Momentum dependence of the superconducting gap
We now consider how the superconducting state will be affected by the presence of nonlocal d_{xy} nematicity, and in particular how the gap structure will evolve from the nematic to tetragonal state.
Superconductivity in the ironbased superconductors is believed to be driven by the interband repulsive interactions enhanced by spin fluctuations, and indeed the numerous comparisons between theory and experiment have shown that this assumption can correctly capture the symmetry of the superconducting gap^{56,57,58}. The gap symmetry of the nematic state of FeSe has been a subject of intense experimental investigation, with multiple ARPES and scanning tunnelling microscopy (STM) measurements reporting a highly anisotropic momentum dependence of the superconducting gap^{9,10,11,12,13,14}. These measurements revealed regions in momentum space which are either nodal or posses a very small superconducting gap. Previously, it was shown that the solution of the linearised superconducting gap equation assuming a oneelectron pocket Fermi surface and random phase approximation (RPA) correctly reproduced the experimental data in the nematic state^{11}; however this was achieved by phenomenologically removing the second electron pocket that was still present in the underlying band structure. In the scenario we have considered here, with sizeable d_{xy} nematicity, the second electron pocket is shifted well above the Fermi level and we are now in a position to study how the momentum dependence of the superconducting gap evolves as nematicity is suppressed, and a d_{xy} Lifshitz transition occurs, which can be experimentally probed by measuring the momentum dependence of the superconducting gap as a function of sulphur doping.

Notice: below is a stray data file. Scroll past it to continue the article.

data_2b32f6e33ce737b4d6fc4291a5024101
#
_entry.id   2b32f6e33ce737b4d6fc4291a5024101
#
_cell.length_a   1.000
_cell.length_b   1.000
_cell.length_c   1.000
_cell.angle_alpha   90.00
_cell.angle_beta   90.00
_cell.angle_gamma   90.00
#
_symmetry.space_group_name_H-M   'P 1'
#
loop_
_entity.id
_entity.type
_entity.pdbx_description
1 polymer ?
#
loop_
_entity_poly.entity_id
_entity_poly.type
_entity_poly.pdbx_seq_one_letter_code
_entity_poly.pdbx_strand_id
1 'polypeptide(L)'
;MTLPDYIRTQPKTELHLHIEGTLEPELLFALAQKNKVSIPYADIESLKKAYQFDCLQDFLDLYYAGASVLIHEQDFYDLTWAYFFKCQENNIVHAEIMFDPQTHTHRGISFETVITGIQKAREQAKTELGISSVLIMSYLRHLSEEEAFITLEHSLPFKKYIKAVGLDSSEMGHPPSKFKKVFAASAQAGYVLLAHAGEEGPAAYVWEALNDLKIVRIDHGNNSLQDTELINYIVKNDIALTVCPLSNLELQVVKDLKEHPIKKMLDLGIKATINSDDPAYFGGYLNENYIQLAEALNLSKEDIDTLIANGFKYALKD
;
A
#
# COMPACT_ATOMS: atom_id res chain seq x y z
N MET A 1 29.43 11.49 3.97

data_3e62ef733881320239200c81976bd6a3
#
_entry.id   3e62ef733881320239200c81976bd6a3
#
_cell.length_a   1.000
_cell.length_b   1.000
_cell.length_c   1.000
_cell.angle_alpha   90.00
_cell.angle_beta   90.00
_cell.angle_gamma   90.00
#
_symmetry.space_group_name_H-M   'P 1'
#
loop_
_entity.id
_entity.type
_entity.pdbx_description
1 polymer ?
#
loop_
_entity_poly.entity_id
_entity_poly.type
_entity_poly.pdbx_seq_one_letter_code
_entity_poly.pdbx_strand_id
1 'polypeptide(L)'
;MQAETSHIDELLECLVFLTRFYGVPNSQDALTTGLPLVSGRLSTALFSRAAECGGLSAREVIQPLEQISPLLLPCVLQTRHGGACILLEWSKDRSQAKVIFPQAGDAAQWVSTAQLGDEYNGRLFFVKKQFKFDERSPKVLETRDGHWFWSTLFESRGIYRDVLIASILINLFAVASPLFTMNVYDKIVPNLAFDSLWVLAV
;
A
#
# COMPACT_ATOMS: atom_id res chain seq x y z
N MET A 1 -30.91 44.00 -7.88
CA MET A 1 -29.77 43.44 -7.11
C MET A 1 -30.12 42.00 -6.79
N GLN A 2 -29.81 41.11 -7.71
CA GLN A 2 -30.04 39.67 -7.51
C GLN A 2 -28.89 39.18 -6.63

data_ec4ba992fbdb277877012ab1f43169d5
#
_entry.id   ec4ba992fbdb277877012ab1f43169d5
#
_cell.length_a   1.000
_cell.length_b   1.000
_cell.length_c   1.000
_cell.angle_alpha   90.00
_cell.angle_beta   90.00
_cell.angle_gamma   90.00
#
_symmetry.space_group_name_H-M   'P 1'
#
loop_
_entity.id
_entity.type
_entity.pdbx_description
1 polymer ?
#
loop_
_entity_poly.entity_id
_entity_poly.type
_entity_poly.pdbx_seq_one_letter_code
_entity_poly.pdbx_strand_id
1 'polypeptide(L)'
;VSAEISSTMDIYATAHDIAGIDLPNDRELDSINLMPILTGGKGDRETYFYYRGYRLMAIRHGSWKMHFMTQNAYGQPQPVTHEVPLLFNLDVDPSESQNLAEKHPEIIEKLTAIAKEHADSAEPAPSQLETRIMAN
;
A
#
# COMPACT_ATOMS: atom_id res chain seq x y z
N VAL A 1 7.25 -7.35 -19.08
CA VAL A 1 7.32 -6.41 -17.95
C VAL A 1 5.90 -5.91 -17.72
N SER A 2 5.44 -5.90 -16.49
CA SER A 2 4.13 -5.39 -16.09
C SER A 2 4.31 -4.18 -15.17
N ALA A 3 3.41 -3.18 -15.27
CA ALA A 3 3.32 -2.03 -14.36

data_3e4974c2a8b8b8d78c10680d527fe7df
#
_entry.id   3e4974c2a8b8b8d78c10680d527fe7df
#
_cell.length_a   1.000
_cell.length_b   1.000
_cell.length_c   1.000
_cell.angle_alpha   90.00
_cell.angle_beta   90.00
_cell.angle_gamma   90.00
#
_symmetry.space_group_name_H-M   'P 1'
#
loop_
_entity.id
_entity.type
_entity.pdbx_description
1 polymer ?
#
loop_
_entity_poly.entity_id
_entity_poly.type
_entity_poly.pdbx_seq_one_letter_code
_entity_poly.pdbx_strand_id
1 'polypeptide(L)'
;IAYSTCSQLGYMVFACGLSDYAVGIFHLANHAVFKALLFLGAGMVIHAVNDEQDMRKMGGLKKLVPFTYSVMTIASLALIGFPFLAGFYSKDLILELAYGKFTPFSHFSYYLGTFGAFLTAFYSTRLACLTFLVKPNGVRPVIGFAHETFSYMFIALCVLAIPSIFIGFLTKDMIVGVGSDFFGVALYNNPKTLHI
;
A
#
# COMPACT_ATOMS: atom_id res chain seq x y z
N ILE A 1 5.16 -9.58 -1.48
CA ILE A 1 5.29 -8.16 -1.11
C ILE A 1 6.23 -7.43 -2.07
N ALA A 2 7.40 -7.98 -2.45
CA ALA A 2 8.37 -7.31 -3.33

We utilize our orbital projected band model which allows for an analytical treatment of the pairing problem by solving meanfield BCSgap equations self consistently at zero temperature. Within the projected band model we adopt the interaction Hamiltonian of ref. ^{59}, which combines KohnLuttinger and spinfluctuation approaches. This leads to a projection on those pairing channels, which contain intraorbital U_{he} and interorbital \({J}_{\,\text{he}\,}^{\prime}\) and \({J}_{\,\text{ee}\,}^{\prime}\) pairings that results in interband Cooperpair hopping between hole and electron pockets, corresponding to (π, 0), (0, π) spin fluctuations, and between both electron pockets, corresponding to (π, π) fluctuations, respectively. The interaction Hamiltonian then reads